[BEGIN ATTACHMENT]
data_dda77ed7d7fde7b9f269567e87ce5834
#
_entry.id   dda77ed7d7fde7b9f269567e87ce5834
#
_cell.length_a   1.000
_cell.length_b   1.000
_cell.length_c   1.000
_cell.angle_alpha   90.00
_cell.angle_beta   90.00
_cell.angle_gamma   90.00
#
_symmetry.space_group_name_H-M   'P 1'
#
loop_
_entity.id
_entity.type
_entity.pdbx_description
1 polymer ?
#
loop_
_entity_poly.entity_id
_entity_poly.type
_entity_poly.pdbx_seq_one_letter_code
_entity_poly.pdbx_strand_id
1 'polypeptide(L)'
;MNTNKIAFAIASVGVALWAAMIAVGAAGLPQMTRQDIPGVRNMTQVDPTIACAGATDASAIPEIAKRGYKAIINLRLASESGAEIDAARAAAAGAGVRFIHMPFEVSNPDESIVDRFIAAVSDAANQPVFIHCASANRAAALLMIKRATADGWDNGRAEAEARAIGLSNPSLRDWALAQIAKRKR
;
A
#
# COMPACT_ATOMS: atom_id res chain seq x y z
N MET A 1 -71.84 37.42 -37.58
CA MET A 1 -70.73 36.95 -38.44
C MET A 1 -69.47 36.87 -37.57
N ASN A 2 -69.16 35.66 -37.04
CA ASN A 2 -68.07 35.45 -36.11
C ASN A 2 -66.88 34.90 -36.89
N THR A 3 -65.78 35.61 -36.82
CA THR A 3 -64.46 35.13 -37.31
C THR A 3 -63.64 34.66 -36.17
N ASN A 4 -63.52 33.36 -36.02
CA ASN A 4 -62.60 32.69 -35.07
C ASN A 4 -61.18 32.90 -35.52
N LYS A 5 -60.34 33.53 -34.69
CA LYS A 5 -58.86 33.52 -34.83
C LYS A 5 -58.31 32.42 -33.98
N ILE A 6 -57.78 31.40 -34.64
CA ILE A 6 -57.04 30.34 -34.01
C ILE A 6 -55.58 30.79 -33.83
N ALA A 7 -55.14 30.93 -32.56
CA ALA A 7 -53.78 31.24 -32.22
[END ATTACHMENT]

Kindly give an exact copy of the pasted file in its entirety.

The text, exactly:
data_dda77ed7d7fde7b9f269567e87ce5834
#
_entry.id   dda77ed7d7fde7b9f269567e87ce5834
#
_cell.length_a   1.000
_cell.length_b   1.000
_cell.length_c   1.000
_cell.angle_alpha   90.00
_cell.angle_beta   90.00
_cell.angle_gamma   90.00
#
_symmetry.space_group_name_H-M   'P 1'
#
loop_
_entity.id
_entity.type
_entity.pdbx_description
1 polymer ?
#
loop_
_entity_poly.entity_id
_entity_poly.type
_entity_poly.pdbx_seq_one_letter_code
_entity_poly.pdbx_strand_id
1 'polypeptide(L)'
;MNTNKIAFAIASVGVALWAAMIAVGAAGLPQMTRQDIPGVRNMTQVDPTIACAGATDASAIPEIAKRGYKAIINLRLASESGAEIDAARAAAAGAGVRFIHMPFEVSNPDESIVDRFIAAVSDAANQPVFIHCASANRAAALLMIKRATADGWDNGRAEAEARAIGLSNPSLRDWALAQIAKRKR
;
A
#
# COMPACT_ATOMS: atom_id res chain seq x y z
N MET A 1 -71.84 37.42 -37.58
CA MET A 1 -70.73 36.95 -38.44
C MET A 1 -69.47 36.87 -37.57
N ASN A 2 -69.16 35.66 -37.04
CA ASN A 2 -68.07 35.45 -36.11
C ASN A 2 -66.88 34.90 -36.89
N THR A 3 -65.78 35.61 -36.82
CA THR A 3 -64.46 35.13 -37.31
C THR A 3 -63.64 34.66 -36.17
N ASN A 4 -63.52 33.36 -36.02
CA ASN A 4 -62.60 32.69 -35.07
C ASN A 4 -61.18 32.90 -35.52
N LYS A 5 -60.34 33.53 -34.69
CA LYS A 5 -58.86 33.52 -34.83
C LYS A 5 -58.31 32.42 -33.98
N ILE A 6 -57.78 31.40 -34.64
CA ILE A 6 -57.04 30.34 -34.01
C ILE A 6 -55.58 30.79 -33.83
N ALA A 7 -55.14 30.93 -32.56
CA ALA A 7 -53.78 31.24 -32.22